Iceland moss is a type of lichen consisting of a symbiosis of fungi and algae. They form a co-operative of the two species from which both benefit. The fungal part takes care of providing water and minerals, while the algal part forms biological material with the help of photosynthesis.
Iceland moss contains a high proportion of water-soluble polysaccharides together with special lichen acids that do not exist anywhere in nature except in lichens. Numerous scientific studies have been carried out on the efficacy of the above materials. The principal results are as follows:
- Anti-oxidant effects
- Efficacy against bacteria
- Efficacy against viruses
- Efficacy against tumour growth
- Strengthens the immune system
Iceland moss has been used in Icelandic folk medicine for respiratory ailments, such as colds, lung colds, asthma and tuberculosis; for gastrointestinal problems, such as digestion problems, gastritis and constipation; as well as to improve appetite. The moss has also been used externally as hot soaks for eczema, dry skin and on wounds that are slow to heal.
Traditionally, the lichens have been hand-picked while wet to ensure that as little as possible other vegetation is included. This method is rather time-consuming but is an advantage, as the lichens often grow among bushes and heather.
Another method is to rake up the dry lichens with rakes. A rake with a shortened head and smaller spaces between pins has been used successfully in collection. Obviously, more other vegetation will be included than if the lichens were picked wet by hand, but mechanised cleaning can counterbalance this.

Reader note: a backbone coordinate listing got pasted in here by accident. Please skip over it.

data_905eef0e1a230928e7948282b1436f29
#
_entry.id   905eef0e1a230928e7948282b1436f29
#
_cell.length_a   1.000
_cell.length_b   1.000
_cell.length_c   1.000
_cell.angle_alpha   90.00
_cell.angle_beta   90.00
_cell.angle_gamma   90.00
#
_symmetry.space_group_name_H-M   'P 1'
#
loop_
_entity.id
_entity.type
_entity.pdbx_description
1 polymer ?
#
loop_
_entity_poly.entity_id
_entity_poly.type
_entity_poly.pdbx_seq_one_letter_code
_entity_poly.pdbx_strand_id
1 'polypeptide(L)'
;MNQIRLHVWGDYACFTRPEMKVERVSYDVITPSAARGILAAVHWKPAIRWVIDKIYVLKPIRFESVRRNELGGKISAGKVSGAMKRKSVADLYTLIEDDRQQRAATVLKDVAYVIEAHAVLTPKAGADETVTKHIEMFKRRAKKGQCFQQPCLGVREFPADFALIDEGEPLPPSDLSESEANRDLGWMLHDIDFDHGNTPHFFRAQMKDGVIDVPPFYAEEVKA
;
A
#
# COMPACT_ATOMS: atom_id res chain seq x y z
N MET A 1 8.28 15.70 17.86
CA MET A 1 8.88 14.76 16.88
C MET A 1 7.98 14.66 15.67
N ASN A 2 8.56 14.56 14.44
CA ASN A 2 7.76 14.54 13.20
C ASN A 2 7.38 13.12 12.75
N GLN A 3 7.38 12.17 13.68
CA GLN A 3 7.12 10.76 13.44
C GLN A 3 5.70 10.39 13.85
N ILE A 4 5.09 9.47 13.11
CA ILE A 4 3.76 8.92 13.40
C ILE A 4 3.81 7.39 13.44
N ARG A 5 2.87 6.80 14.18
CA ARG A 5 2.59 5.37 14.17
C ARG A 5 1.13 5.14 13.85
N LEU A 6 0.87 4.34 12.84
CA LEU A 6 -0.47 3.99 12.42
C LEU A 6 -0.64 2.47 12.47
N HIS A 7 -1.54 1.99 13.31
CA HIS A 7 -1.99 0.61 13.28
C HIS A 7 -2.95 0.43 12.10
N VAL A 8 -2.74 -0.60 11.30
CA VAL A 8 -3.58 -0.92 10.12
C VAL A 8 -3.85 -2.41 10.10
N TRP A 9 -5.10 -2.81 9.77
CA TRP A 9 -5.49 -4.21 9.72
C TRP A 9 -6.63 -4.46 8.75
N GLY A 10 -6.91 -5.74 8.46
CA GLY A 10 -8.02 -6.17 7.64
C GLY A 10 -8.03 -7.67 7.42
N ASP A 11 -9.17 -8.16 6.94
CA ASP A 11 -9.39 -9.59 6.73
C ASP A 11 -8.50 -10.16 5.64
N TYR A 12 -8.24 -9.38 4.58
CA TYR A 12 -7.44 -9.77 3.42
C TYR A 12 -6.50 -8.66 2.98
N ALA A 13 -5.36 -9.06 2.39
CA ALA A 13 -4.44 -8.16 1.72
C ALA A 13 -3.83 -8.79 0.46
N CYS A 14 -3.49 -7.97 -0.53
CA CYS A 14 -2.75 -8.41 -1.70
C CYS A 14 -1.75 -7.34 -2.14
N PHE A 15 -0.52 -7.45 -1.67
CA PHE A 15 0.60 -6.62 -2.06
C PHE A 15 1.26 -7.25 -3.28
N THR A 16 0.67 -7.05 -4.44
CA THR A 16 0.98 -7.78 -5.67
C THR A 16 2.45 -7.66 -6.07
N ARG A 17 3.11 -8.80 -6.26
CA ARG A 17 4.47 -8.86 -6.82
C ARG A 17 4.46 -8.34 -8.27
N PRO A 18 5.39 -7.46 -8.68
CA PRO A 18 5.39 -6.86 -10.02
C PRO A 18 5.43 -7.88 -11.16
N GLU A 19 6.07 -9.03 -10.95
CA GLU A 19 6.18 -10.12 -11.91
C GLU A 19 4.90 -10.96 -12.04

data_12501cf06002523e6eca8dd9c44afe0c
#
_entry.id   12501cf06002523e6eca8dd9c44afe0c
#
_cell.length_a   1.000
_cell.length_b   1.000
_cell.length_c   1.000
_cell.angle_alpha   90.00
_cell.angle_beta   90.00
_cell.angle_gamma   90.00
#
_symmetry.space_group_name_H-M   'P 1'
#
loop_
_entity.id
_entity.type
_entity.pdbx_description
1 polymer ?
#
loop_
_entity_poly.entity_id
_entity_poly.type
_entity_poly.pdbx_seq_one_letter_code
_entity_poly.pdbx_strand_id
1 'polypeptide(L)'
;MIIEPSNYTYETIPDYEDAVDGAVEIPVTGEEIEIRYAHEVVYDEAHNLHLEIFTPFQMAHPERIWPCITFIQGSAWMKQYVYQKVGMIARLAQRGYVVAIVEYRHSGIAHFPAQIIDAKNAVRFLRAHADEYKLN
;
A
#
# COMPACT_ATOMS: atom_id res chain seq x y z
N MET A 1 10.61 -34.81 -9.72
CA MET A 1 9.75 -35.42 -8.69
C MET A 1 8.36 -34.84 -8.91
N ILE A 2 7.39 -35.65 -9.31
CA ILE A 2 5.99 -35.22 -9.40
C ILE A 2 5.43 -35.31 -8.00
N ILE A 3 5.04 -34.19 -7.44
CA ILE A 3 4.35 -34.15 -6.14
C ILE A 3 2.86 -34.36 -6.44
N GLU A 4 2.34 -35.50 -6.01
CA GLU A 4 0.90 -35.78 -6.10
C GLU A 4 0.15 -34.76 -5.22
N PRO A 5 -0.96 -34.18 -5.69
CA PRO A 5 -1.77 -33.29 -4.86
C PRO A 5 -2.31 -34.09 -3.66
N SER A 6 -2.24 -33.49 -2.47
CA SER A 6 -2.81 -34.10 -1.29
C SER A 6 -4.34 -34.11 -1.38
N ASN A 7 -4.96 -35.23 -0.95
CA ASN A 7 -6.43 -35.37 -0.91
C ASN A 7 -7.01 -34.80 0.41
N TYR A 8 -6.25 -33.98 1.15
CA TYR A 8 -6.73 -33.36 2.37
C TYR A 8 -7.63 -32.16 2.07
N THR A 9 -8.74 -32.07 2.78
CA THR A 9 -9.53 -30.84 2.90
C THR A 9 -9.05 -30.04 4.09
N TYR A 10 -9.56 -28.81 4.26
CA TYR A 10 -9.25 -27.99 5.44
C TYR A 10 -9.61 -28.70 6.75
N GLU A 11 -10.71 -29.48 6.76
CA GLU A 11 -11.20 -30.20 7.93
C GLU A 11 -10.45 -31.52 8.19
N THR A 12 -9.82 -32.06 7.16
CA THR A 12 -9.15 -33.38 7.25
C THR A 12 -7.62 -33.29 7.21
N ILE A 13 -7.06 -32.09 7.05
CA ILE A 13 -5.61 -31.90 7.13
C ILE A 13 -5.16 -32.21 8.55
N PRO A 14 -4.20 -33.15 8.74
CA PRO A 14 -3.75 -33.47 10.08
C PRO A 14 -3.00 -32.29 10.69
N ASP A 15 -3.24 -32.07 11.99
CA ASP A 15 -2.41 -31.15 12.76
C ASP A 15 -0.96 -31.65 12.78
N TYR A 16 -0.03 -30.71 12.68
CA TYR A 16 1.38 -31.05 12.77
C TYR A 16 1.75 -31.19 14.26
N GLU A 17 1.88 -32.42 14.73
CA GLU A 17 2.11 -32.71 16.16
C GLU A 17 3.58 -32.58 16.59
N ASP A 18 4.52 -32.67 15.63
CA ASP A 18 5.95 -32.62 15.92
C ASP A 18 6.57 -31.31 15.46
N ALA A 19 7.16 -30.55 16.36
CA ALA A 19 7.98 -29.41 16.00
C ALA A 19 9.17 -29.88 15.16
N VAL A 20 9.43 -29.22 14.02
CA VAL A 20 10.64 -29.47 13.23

The lichens must be dried immediately after collection. The best method is to spread them out and turn them over regularly. Simple and cheap technology can increase productivity in the cleaning of the lichens. Cleaning can be done in three ways: on a rack, with pressurised air and by rinsing out the dirt from the lichens with water. Spacious premises and sufficient running water are required in order to clean the lichens with water. The method selected is somewhat dependent on the premises available and how much other vegetation and other impurities are included with the lichens.
All work on the lichens, such as drying, cleaning and storage, must take place in an area unpolluted by animal waste.
Iceland moss use
It is considered likely that Icelanders have been using Iceland moss since the time of settlement in 874. The first mention of Iceland moss use in Iceland is in Jónsbók (Book of Laws) from 1281, which states that it is forbidden to trespass on other farms to pick lichens. The Icelandic sagas contain references to lichen picking expeditions. Good lichen picking areas were regarded as advantageous resources and increased the value of a farm. There are numerous references to the general use of Iceland moss in the 18th and 19th centuries.